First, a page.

The unreleased Glyn Johns mix of The Get Back lp:

It’s nice to finally have a great sounding version of this rejected Glyn John’s mix of what became the “Let it Be” album. I’ve always enjoyed this album and it’s nice to finally see it part of a Beatles official package. I’m not sure if this is all the 1970 Glyn Johns mix or if this is actually a mixture of his 1969 and 1970 mixes but whatever it sounds really good and it’s nice to have it.

I must say that this mix is a bit more harsh sounding than all of the other mixes found in this collection. Don’t get me wrong it’s  really interesting and fun album to have it just sounds a little bit brighter than the other outtakes that Giles Martin mixed for this set.

While Glyn Johns’ mix has a more loose feel to it and a more warts and all approach it’s still a good listen and well worth adding to any collection. Actually I would have preferred some of the outtakes Martin chose added to Johns album but it’s still an essential listen.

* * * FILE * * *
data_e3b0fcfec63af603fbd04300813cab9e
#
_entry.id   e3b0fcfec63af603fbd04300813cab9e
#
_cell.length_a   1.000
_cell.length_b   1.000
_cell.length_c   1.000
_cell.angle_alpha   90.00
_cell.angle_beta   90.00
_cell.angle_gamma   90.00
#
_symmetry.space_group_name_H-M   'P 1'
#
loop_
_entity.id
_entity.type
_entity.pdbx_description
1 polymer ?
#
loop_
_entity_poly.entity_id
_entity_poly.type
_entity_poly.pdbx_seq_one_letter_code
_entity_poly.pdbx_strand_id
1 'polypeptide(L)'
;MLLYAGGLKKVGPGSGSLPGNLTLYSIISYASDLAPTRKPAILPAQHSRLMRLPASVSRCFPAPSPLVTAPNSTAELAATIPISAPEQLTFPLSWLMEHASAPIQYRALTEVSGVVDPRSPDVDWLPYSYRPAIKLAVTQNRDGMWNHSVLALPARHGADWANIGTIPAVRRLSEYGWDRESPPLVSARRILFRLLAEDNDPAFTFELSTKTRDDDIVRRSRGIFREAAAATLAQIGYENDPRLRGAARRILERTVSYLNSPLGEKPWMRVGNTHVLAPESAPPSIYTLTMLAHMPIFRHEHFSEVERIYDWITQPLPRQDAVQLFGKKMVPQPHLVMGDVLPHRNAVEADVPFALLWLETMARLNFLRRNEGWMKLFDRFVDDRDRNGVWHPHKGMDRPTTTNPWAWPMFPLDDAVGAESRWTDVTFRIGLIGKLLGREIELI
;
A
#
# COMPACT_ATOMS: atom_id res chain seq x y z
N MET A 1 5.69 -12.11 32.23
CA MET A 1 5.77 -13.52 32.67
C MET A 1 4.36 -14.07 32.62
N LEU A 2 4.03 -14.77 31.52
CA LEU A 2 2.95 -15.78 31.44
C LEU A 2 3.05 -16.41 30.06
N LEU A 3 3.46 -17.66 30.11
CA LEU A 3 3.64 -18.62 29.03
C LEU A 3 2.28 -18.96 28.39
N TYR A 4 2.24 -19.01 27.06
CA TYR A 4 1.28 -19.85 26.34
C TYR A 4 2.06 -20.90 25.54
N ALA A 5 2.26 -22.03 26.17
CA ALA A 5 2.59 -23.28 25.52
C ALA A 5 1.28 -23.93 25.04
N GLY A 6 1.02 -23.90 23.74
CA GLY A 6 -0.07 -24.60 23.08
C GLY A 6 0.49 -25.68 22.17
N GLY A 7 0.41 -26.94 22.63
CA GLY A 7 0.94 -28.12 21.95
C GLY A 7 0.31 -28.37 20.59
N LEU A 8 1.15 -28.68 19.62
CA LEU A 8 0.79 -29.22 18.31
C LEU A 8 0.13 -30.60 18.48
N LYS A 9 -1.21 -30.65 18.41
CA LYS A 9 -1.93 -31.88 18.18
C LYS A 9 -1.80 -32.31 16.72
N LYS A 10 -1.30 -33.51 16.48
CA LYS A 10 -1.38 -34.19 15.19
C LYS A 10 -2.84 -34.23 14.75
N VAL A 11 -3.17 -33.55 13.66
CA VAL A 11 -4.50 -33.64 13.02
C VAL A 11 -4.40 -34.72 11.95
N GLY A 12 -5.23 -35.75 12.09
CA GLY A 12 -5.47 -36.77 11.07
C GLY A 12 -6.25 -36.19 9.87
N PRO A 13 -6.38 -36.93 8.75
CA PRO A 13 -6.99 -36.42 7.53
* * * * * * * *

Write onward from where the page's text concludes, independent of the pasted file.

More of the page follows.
Plus the album cover recreation of what would have been the “Get Back” lp is just superb and well worth having in full LP size. This alone is worth getting the vinyl set for this album as it’s a legendary version that almost came out instead of “Let it Be”.

The EP:

Across the Universe – An interesting unreleased Glyn Johns mix of one of my favorite Lennon songs. It contains the offbeat background vocals from the first released version of the song mixed lower but still there nonetheless. Not my favorite mix of this song but not bad. It’s basically a better remix of the Wildlife charity album mix.

I Me Mine – A nice mix if this song. Not overly different but minus the Phil Spector orchestrations and much shorter as well.